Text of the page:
Four Ways that Princeton Is FashionableHeels, dresses, and...textbooks?
A few hours before the first day of international orientation at Princeton, I spent a good amount of time rummaging through all the clothes that my 23kg baggage allowance from Tokyo would allow me to bring to America. The first day of school is the best time to experiment with my clothes and decide on an outfit that expressed my personality, I thought. I settled on a patterned sundress, sunnies, and my most comfortable sandals. Little did I know that at Princeton there would be a multitude of other avenues for me to express myself through fashion, even in an academic setting.
Princeton truly has a way of turning any topic into an academic discourse, whether it's food, sports or even fashion.
Class: In my sophomore year, I had the chance to take AAS 314 "Model Memoirs: The Life Stories of International Fashion Models" with Professor Wendy Belcher with the following course description: "Explores the life-writing of American, African, and Asian women in the fashion industry as a launching point for thinking about race, gender, and class. How do ethnicity and femininity intersect? How are authenticity and difference commodified? How do women construct identities through narrative and negotiate their relationships to their bodies, families and nations?"
Independent Work: For many of the seminar classes at Princeton, students are given freedom to shape their papers and projects in such a way that they can explore their own interests. For three of the seminar classes at Princeton, I wrote three papers about the fashion industry. Check out the following table for some of the aspects of fashion I had the chance to explore. One of the most exciting parts about this for me was being able to gain a new perspective of the fashion industry through the lenses of professors from various departments: philosophy, journalism, biology and American studies.
|Class Title||Title of My Paper/Project|
ENV321 Ethical and Scientific Issues in Environmental Policy
"Do consumers have the ethical responsibility to make aesthetic sacrifices in their clothing choices for the environment’s sake?” - An environmental ethics paper
|AMS307 The Art of Sustainability||Bags2Riches - An interactive, mobile project presented in the Princeton Art Museum about Sustainable Fashion|
JRN448 The Media and Social Issues - Reporting Inequality
"The Rags Beneath the Robes” - A journalism article that explores income inequality in the modeling industry
2. Extracurricular Activities
In Tokyo, I watched families exit shops with designer clothes. In Manila, children shopped for food from trash dumps. These experiences gave my 14 year-old self a first hand peek into global economic disparities. Yet, as a young girl growing up in the megacities of Manila and Tokyo, I unconsciously indulged in these beauty-driven societies. Aware of the hardships other children faced, I scrolled through dresses on Topshop’s online store with a side of guilt. I yearned to reconcile my coupled interests in international development and fashion—two opposing lifestyles.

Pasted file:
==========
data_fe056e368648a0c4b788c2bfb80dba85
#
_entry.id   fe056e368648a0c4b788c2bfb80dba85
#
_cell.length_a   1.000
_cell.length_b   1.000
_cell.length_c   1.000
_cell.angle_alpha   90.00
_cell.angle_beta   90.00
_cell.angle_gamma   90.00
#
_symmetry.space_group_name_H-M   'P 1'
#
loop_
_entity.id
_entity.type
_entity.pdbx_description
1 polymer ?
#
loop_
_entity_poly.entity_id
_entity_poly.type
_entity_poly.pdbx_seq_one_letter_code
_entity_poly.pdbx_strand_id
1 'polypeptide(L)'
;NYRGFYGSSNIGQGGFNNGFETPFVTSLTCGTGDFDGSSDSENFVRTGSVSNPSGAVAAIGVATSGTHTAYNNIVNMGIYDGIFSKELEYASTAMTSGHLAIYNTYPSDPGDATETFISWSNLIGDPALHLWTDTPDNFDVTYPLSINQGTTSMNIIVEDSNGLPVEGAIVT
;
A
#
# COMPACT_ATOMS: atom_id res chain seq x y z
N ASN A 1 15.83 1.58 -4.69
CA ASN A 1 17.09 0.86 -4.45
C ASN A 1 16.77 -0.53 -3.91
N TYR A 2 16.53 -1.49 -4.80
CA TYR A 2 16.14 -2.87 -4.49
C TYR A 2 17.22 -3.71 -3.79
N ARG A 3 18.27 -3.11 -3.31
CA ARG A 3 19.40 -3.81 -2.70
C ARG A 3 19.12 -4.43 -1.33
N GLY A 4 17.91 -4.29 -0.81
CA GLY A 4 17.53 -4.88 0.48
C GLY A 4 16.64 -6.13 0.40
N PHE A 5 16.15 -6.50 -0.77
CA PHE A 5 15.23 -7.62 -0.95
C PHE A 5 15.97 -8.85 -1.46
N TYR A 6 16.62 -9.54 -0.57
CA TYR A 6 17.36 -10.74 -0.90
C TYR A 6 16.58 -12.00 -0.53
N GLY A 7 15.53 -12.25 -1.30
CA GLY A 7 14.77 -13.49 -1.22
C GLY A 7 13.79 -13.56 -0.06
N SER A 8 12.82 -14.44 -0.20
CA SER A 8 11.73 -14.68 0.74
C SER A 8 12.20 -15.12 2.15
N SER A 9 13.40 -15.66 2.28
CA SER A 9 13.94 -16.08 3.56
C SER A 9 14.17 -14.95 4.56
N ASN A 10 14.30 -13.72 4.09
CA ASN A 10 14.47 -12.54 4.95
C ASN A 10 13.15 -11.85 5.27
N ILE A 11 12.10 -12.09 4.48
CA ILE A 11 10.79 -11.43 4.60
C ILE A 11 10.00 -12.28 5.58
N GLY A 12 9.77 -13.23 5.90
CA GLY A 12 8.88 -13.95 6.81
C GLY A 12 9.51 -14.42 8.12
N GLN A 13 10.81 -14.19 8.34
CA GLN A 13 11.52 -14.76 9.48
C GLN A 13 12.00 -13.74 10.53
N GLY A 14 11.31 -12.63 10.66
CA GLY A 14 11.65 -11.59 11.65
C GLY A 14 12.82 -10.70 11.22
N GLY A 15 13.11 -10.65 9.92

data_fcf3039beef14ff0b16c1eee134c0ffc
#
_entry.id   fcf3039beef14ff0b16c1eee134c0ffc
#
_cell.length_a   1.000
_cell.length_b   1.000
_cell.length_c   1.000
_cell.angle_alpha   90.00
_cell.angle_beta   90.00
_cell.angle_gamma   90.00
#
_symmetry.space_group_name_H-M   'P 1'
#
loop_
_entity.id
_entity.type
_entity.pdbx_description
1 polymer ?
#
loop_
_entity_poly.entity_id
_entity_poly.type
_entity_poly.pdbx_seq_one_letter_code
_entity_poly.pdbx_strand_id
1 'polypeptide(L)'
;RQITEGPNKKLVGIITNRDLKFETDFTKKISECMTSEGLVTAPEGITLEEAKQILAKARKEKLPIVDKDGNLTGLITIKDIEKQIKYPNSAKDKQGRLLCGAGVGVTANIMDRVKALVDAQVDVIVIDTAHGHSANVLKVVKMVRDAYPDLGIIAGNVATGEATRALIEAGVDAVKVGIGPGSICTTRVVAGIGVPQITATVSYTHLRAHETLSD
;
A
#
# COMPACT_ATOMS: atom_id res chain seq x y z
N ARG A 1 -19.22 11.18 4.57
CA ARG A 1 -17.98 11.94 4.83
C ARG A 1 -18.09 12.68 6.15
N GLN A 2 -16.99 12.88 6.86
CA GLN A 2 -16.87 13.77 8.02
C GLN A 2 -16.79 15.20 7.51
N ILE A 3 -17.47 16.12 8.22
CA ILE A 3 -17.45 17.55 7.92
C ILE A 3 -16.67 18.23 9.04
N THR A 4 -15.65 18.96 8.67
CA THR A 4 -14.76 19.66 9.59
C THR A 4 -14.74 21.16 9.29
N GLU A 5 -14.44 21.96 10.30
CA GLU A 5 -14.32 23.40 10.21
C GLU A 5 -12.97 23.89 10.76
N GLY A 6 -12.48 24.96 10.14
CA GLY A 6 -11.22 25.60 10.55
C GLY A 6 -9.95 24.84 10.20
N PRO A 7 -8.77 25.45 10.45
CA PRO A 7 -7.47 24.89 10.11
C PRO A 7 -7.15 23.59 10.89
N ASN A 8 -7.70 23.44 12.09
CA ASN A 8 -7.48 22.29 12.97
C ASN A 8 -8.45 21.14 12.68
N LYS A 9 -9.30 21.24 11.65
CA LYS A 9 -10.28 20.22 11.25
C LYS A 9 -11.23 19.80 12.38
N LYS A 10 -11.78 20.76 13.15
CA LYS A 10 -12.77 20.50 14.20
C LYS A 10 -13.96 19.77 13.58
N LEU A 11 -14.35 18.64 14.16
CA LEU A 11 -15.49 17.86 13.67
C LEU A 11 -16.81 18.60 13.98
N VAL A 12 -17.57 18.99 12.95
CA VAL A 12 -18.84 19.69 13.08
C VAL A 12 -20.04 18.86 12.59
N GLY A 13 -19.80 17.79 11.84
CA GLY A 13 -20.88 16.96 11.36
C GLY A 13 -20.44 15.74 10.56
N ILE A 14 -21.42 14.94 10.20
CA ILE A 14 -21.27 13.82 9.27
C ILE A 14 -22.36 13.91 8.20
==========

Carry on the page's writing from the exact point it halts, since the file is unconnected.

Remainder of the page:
Thus, along with Meg Partridge ’14 and Jenna Rodrigues ’14, I co-founded the Sustainable Fashion Initiative that promotes a socially and environmentally responsible understanding of fashion on campus and investigates practices that will enhance sustainability in the fashion industry as a whole. One of our keystone events is Princeton Fashion Week, which brings in sustainable designers from New York City and student models for a fashion show, along with Do It Yourself workshops and speaker events.
To some, it might seem superficial to devote your civic engagement energy to fashion. However, fashion goes beyond glossy magazine pages; if used well, it introduces girls to policy, entrepreneurship and science—key skills for the female pioneer. Girls that joined SFI because they were initially lured in by the glamour of fashion are now Editors of Verte, an eco-friendly magazine and CEOs of Stitch Your Story, a fashion company.
The Sustainable Fashion Initiative is only one fashion organization on campus. Other students are part of other organizations such as Her Campus, organize fashion shows such as Fashion Speaks and are campus ambassadors for businesses such as Rent the Runway.
3. Off-campus Shopping
While Nassau Street, the road adjacent to the University’s main gates, is home to higher-end brands, there are some thrift store gems there, too. Some of my recommended spots are Nearly New and Green Street Consignment. These have proven particularly great places to shop for events on campus that put fashion creativity to use such as Princetoween (Princeton’s version of Halloween) and Cap ‘80s Prom (an event in my eating club).
5. People watching
This is probably the Tokyo girl in me talking, but I love the feeling of being able to look up from writing my thesis and feel the bustling vibrancy of campus, especially to admire the outfits that Princeton students piece together! Some of my favorite spots are the Marquand Library for Art and Archaeology that boasts floor-to-ceiling windows, and of course, my dorm room.